America’s favorite way of satisfying its gambling itch has surprisingly not permeated to the college ranks, at least not in mainstream fashion. As everyone prepares for their own fantasy football draft, I thought I’d take a look at the dream team fantasy lineup in the Big Ten for 2015. This isn’t necessarily a metric of the conference’s best players, rather those poised to fill the box score.

QB: Connor Cook, Michigan State

Shocked I didn’t go with a Buckeye? Well, last time I checked, there’s three guys in Columbus who have either earned Big Ten Player of the Year honors or won a national title. There’s no guarantee Urban Meyer’s opening day starter will play 100 percent of the snaps this year. Connor Cook, on the other hand, led Michigan State to its best offensive season in school history last year. No, he won’t rack up the rushing TD’s that the Buckeye QB tandem will, but Cook is the steadiest and most efficient quarterback in the conference. A 30-TD, 4,000-yard senior campaign wouldn’t be outrageous in a Sparty offense that figures to sling it even more in 2015.

RB1: Ezekiel Elliot, Ohio State

A no-brainer if there ever was one. In case you forgot, Zeke set rushing records in the Big Ten Championship, Sugar Bowl and first ever College Football Playoff National Championship. No offensive player in the country was better than him in the last month of the season. Any concerns that might’ve surfaced about Elliot being a workhorse were squashed in his 36-carry effort in the national title game. The crop-top wearing back might have to give up his trademark look, but he won’t be giving up his dominant rushing ways anytime soon.

RB2: Corey Clement, Wisconsin

This one actually wasn’t as clear-cut as the Big Ten’s RB1. You could make a case for Jordan Howard, Justin Jackson or even Rodrick Williams here but Corey Clement is the most likely option to bust loose. The Badgers’ history of breakout backs should continue after the departure of Heisman candidate Melvin Gordon. Clement will receive the majority of the carries in Madison, which will mean his 949 rushing yards and nine TD’s will spike in 2015. And if he passes his goal of “2,000 yards at least,” look out.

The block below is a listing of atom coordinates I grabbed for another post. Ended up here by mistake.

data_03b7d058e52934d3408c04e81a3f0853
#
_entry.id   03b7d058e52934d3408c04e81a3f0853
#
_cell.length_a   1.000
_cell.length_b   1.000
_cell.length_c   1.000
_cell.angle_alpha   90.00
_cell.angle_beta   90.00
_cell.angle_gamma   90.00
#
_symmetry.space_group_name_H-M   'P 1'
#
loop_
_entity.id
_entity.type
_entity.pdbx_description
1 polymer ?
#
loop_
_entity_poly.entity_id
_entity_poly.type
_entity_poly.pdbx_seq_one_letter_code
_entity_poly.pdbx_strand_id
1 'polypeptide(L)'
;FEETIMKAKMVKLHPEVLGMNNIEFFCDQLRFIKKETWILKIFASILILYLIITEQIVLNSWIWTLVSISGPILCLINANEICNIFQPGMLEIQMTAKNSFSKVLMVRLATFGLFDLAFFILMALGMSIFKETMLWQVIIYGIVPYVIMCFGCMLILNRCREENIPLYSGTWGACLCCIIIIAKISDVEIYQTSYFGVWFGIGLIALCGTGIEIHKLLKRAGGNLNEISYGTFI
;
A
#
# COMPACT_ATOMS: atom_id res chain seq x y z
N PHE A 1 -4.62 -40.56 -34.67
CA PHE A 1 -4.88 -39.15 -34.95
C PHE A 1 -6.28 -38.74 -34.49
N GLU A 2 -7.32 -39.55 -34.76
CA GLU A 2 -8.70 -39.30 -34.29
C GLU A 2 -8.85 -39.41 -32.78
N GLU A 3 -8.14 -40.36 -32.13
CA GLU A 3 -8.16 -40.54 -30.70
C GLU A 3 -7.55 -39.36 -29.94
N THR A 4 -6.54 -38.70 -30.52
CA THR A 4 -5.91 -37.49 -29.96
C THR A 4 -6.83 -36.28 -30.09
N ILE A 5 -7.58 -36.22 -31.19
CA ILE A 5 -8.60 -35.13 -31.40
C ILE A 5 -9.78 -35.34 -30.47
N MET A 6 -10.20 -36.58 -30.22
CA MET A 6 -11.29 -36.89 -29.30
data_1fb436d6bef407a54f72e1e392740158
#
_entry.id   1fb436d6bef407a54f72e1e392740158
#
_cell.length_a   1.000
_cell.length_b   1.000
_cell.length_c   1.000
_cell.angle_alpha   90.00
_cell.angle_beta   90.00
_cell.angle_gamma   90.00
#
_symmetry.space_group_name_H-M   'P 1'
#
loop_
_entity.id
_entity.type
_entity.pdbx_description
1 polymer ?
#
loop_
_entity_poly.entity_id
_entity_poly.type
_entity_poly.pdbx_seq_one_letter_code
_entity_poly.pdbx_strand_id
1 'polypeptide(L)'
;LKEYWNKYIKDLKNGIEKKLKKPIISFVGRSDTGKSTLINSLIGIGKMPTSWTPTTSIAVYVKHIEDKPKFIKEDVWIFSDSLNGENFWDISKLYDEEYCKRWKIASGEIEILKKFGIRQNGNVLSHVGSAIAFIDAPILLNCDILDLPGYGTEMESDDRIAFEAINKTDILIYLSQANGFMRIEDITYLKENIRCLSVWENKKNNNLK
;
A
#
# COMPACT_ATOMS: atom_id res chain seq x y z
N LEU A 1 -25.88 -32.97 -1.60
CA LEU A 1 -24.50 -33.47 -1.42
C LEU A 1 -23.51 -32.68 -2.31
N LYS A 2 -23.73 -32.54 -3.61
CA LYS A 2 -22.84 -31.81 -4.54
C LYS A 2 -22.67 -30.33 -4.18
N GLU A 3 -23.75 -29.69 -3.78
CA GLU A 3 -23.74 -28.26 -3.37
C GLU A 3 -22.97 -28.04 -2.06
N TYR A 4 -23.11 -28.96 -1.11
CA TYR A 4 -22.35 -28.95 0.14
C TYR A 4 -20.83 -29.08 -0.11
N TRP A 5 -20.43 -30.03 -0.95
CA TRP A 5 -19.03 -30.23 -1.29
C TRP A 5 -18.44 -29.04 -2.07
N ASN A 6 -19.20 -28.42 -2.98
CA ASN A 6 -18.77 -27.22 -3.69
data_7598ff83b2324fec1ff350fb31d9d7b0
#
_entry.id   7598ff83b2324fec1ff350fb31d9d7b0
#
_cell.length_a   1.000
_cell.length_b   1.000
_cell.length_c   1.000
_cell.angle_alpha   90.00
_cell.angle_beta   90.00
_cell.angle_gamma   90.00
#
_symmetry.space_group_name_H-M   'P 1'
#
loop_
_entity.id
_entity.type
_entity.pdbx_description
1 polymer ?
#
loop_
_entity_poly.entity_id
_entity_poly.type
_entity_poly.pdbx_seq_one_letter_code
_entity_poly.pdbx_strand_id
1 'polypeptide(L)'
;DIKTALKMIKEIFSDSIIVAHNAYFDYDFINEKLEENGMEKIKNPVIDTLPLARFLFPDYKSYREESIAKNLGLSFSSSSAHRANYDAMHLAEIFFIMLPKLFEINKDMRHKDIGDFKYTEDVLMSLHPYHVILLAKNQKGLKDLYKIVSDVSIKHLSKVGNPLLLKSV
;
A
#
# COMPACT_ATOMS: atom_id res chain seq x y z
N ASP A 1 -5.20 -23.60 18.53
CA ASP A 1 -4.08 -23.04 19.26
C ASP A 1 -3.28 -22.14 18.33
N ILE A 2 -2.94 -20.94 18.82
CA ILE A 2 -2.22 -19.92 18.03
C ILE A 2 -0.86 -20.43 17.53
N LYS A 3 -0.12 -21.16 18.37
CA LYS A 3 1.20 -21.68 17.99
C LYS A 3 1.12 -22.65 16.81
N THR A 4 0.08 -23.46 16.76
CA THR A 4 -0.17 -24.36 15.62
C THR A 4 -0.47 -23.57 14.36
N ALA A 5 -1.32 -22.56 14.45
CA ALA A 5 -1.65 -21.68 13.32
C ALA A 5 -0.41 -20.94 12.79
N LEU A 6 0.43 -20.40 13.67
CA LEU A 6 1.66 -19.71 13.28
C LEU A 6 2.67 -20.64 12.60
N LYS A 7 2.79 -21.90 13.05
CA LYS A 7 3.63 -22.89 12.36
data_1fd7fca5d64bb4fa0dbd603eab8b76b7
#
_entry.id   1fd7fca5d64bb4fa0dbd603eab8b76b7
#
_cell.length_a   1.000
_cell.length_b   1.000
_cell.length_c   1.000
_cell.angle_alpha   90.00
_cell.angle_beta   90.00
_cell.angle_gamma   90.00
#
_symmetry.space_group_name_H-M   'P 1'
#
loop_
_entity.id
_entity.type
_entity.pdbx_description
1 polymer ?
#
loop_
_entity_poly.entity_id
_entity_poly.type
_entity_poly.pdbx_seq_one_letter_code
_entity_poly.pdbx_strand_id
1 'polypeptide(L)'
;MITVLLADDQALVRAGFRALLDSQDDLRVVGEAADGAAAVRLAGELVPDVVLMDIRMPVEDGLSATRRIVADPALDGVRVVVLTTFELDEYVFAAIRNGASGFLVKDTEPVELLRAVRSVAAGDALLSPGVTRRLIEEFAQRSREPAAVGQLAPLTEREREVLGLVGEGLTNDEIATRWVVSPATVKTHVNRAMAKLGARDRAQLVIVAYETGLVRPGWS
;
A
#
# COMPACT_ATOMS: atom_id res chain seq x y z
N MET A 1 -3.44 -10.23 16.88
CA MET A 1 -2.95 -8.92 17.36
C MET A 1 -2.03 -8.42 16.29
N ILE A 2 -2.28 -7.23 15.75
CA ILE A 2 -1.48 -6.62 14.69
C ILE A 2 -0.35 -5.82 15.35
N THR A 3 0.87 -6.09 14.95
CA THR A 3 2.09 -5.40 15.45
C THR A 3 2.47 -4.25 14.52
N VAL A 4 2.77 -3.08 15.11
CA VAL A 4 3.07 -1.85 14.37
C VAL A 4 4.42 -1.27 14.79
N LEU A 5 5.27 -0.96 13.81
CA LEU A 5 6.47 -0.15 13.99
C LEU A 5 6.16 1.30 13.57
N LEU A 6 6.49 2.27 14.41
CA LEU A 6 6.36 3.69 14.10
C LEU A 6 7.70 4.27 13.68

WR1: DaeSean Hamilton, Penn State

DaeSean Hamilton would’ve been the best option last year in a Big Ten points per reception league. This year, Hamilton might not hit 82 receptions, but he should have more than two touchdowns by the time conference play starts. An improved offensive line is expected to make all the difference for Christian Hackenberg and the Nittany Lion offense. Touchdowns are unpredictable, but a go-to guy like Hamilton is as reliable an option as any to reach paydirt.

WR2: Leonte Carroo, Rutgers

Who’s the only returning Big Ten receiver to rack up 1,000 yards and double-digit scores? You guessed it. Leonte Carroo’s breakout campaign showed why he’s as talented as it gets out wide. He will, however, be without running mate Gary Nova, Jr. Chris Laviano and Hayden Rettig will battle for the starting job, but neither have thrown a college touchdown pass. For Carroo to live up to his WR2 standing, he’ll need his new signal-caller to settle in quickly.

TE: Josiah Price, Michigan State

Hmmmmm…there’s no more Tony Lippett or Keith Mumphery for Cook to throw to in the red zone. It’s a good thing Josiah Price is still in East Lansing. The 6-4, 250-pound junior racked up six touchdowns playing alongside a talented group of pass-catchers last year. He was named to the John Mackey Award watch list with Jake Butt (Michigan), Kyle Carter (Penn State), Jake Duzey (Iowa) and Nick Vannett (Ohio State). In the Big Ten, rarely does a tight end post monster numbers. But Price’s skill set lends itself to being one of the focal points in a pass-heavy MSU attack.

Flex: Jalin Marshall, Ohio State

Don’t let the one-game suspension deter the preseason feeling about Jalin Marshall. The loaded Buckeye offense has no shortage of versatile weapons, and Marshall is at the top of that list. The former five-star quarterback — not that the Buckeyes need another signal-caller — emerged in the H-back role as a redshirt freshman last season and is expected to line up out wide this season. He’s still listed as a running back, but Marshall figures to be the deep threat for whoever is throwing it to him. With defenses focused on the Buckeye quarterback and Elliot, Marshall should see his fair share of single coverage deep. Get ready for plenty of long, downfield touchdowns from the sophomore.

Kicker: Brad Craddock, Maryland

For all the questions surrounding Maryland’s offense, Brad Craddock certainly isn’t one of them. The Lou Groza Award winner returns after tying a Big Ten record 24 straight made field goals last season. A former punter, the Australian showed off his range with a school record 57-yard boot against Ohio State last year. He also set a new mark for field goal percentage by drilling 94.7 percent of his kicks. Craddock might not get the most attempts among Big Ten kickers, but with his combination of power and accuracy, he’s a safe bet to make to make them count.

Defense/Special Teams: Ohio State

It’s tempting to go with Nebraska here with De’Mornay Pierson-El’s return abilities and Nathan Gerry’s ball-hawkingness (that’s a word now). But with all the playmakers the Buckeyes return on defense, they have to be the pick. Joey Bosa and Adolphus Washington are a forced fumble waiting to happen. Safety Vonn Bell tied Maryland’s William Likely for the Big Ten interception lead last year. Cornerback Eli Apple showed why he was a five-star recruit in his redshirt freshman season. Oh, and linebackers Joshua Perry and Darron Lee are back for a Buckeye defense that finished tied for second last year in defensive touchdowns. Need any more reasons to roll with OSU?